A homeowner in Wellington wanted to replace the fences around her property that were in a poor state. 

She had obtained a very reasonable quote, and visited the neighbours on either side of her house to seek their approval.  She had hoped the neighbours might be willing to contribute towards the cost of the work, since the fences sat right on their mutual boundaries.  One set of neighbours was very happy with the idea, and agreed to contribute, but the other neighbours didn’t want to contribute at all.

Neighbours of adjoining properties usually do have to contribute to the cost of a new fence if the current fence is in a poor state of repair or if there is no fence in place.  There are some exceptions to this, for example, if there is a fencing agreement or covenant registered on your title. 

You should always try to reach an agreement with your neighbour/s before starting to build a fence around your property.  However if a neighbour will not agree, there are requirements under the Fencing Act with which you must comply.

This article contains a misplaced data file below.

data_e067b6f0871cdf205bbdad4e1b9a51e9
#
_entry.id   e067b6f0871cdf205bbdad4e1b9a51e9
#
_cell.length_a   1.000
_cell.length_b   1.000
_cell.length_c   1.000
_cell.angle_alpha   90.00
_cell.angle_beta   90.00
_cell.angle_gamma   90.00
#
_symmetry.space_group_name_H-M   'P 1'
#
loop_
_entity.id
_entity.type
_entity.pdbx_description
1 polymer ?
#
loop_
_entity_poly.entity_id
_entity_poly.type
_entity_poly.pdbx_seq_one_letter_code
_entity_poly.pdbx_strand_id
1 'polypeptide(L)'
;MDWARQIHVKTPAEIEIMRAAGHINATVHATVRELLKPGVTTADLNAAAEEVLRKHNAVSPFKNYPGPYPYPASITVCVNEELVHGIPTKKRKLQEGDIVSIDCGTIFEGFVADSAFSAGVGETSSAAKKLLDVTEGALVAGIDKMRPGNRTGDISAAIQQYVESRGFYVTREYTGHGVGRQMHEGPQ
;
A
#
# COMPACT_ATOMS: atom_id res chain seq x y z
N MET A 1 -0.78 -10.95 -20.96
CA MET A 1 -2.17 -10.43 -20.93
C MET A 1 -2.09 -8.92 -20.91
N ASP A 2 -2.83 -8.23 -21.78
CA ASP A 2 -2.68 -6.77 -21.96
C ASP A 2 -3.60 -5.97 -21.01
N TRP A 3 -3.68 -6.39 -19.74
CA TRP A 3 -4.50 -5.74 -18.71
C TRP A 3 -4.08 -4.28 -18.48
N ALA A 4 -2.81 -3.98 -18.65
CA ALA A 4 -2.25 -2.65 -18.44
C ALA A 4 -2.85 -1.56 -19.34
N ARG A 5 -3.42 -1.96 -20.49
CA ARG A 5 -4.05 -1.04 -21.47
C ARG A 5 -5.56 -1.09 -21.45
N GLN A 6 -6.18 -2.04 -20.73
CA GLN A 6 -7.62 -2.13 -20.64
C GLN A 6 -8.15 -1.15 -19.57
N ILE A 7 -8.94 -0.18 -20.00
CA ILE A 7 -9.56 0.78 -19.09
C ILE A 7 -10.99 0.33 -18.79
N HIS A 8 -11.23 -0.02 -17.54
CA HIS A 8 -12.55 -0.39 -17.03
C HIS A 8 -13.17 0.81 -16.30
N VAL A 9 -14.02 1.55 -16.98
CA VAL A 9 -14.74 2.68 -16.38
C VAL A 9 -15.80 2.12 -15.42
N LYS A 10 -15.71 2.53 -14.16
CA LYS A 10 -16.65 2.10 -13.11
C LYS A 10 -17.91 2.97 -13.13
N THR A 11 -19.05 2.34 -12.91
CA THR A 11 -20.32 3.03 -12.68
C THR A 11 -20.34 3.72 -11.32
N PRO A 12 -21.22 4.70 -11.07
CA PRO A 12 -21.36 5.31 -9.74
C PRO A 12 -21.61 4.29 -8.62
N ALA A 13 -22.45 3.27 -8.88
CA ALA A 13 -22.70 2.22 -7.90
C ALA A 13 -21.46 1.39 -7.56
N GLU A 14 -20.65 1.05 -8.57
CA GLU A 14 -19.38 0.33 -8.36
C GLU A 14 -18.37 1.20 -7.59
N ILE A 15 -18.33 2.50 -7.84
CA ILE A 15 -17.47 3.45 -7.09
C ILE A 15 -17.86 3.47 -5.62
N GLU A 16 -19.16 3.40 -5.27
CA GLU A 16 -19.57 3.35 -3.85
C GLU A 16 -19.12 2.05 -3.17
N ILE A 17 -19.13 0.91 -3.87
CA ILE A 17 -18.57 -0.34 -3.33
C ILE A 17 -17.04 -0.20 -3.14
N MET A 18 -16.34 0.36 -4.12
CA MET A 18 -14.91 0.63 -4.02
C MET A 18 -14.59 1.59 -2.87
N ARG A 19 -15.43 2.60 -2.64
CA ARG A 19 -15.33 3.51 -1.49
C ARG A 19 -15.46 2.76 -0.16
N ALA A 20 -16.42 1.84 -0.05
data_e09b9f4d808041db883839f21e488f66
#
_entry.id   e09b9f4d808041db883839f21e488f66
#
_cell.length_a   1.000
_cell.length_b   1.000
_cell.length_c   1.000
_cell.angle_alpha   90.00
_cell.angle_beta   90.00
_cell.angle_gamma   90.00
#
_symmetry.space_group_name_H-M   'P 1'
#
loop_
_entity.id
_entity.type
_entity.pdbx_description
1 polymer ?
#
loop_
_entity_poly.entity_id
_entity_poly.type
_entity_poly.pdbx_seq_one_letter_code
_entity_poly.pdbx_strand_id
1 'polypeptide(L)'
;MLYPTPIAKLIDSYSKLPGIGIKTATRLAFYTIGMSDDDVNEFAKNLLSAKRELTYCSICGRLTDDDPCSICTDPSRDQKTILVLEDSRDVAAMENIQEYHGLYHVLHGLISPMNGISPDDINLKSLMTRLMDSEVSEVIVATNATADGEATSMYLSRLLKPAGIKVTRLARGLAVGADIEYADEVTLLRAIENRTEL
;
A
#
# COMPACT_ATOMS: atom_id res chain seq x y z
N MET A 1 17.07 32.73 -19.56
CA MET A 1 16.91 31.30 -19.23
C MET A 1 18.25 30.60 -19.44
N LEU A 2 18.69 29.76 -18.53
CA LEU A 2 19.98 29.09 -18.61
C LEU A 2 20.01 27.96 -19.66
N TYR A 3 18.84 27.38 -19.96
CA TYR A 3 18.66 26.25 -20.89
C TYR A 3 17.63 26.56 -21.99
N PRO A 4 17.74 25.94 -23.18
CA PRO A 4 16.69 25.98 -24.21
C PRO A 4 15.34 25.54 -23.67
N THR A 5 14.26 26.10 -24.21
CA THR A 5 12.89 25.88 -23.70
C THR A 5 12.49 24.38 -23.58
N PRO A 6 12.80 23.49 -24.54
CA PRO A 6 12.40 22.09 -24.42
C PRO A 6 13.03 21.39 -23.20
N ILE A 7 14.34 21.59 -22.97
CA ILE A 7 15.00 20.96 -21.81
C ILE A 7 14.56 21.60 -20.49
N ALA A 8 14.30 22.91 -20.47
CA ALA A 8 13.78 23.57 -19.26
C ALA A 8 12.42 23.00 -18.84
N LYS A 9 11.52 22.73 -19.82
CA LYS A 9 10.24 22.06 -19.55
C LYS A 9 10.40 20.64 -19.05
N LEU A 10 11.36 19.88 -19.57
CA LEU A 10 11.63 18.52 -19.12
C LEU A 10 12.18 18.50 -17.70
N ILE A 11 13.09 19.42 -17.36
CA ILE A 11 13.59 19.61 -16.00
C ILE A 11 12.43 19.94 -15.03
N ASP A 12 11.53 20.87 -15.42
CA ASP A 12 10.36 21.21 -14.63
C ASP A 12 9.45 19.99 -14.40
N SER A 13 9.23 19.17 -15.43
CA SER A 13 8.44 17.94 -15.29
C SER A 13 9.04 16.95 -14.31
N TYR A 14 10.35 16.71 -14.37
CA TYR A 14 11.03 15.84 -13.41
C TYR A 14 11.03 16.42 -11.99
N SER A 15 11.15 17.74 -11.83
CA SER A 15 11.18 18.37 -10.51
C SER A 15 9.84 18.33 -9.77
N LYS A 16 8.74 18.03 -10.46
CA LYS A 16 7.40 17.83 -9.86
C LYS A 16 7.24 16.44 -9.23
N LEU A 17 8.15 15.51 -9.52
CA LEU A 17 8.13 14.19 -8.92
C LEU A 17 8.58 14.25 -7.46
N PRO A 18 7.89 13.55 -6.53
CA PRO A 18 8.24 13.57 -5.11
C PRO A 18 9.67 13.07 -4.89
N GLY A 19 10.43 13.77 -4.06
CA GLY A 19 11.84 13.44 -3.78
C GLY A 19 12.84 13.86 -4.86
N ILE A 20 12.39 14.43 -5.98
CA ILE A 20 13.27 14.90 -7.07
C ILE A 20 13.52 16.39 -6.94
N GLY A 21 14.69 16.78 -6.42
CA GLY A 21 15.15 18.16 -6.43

These requirements include giving your neighbour a Fencing Notice (in writing) which sets out:

  • The boundary to be fenced
  • The type of fence
  • How much it will cost
  • When work will start

The Notice gives your neighbour 21 days to object to the work and/or present a counter proposal. 

If your neighbour doesn’t respond within 21 days of the Notice being given, s/he is deemed to have accepted your proposal, the fencing work can start, and the neighbour is obliged to pay their contribution.  However, if s/he is not willing to contribute you can have the matter decided by the Disputes Tribunal or the District Court, depending on the value of the fencing work.  The Disputes Tribunal is quicker, cheaper and less formal than court.  You can use the Tribunal to settle small claims up to $15,000 or, if everyone agrees, $20,000.

Lindsey Mills
Senior Legal Executive
Wellington